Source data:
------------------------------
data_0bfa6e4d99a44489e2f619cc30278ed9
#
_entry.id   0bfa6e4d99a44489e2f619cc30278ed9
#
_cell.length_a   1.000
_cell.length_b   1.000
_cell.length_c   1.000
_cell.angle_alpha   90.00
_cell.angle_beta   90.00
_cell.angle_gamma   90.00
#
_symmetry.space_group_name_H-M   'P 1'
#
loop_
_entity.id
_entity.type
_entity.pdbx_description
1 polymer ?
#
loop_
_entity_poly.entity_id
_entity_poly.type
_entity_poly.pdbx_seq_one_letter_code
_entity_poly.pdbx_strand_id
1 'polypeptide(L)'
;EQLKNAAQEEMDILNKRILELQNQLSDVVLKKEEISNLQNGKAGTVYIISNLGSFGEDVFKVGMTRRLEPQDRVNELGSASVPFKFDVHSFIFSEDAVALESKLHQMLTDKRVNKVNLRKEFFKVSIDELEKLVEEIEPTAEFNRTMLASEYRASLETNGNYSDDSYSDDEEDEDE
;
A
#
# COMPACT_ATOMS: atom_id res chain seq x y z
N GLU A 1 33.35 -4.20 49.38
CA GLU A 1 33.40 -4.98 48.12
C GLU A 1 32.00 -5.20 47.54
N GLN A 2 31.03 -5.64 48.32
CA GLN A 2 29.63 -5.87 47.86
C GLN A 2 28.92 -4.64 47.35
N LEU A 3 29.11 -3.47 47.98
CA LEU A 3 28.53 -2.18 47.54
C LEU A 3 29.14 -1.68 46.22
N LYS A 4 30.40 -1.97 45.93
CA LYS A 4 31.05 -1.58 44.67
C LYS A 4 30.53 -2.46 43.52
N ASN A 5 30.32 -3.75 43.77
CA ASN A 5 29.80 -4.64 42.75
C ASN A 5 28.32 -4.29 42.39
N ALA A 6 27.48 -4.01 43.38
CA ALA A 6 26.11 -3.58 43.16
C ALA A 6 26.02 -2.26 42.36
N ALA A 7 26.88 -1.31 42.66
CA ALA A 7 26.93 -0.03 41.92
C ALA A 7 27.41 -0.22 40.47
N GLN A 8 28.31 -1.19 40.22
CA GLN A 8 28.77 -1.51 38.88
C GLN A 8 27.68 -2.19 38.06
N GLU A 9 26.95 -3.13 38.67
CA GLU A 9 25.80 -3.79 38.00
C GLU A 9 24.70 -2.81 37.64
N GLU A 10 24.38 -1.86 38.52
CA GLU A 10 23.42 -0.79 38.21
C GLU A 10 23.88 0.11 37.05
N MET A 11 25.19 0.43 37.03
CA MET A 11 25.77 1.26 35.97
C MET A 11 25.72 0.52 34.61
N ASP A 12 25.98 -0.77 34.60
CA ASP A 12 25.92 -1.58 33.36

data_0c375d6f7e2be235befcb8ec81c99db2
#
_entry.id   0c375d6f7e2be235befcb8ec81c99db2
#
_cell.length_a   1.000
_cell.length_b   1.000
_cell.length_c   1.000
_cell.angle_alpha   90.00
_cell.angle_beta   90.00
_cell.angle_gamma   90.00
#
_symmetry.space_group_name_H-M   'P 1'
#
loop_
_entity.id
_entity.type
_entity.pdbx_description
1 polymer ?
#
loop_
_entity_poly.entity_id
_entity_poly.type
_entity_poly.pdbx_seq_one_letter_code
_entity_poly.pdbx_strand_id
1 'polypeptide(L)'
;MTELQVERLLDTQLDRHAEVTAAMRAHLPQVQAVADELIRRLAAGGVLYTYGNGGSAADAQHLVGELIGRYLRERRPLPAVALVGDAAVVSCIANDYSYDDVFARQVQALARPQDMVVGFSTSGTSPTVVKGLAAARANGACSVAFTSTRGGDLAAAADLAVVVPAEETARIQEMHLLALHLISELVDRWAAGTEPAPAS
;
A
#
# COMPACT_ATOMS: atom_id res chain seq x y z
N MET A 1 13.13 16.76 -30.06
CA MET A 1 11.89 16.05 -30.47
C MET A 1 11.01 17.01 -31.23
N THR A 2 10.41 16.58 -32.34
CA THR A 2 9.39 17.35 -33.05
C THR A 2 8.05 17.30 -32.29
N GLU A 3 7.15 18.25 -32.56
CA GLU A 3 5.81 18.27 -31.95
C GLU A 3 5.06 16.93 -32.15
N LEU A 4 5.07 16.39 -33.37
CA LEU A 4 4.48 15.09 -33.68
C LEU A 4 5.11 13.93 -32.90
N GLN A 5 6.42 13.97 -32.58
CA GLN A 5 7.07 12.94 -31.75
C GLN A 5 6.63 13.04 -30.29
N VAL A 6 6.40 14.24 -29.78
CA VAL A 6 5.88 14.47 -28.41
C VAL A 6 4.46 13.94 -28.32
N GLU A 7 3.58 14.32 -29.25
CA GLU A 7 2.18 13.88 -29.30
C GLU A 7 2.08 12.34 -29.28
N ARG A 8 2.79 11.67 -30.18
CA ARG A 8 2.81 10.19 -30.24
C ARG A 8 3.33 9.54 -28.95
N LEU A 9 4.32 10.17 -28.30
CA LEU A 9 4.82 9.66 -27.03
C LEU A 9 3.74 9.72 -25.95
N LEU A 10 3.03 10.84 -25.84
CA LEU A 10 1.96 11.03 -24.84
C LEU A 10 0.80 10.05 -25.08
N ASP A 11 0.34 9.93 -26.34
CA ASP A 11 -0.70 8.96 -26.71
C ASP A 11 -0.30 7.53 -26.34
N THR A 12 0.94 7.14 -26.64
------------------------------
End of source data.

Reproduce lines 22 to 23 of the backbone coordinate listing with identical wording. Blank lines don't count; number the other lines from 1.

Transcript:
_entity_poly.type
_entity_poly.pdbx_seq_one_letter_code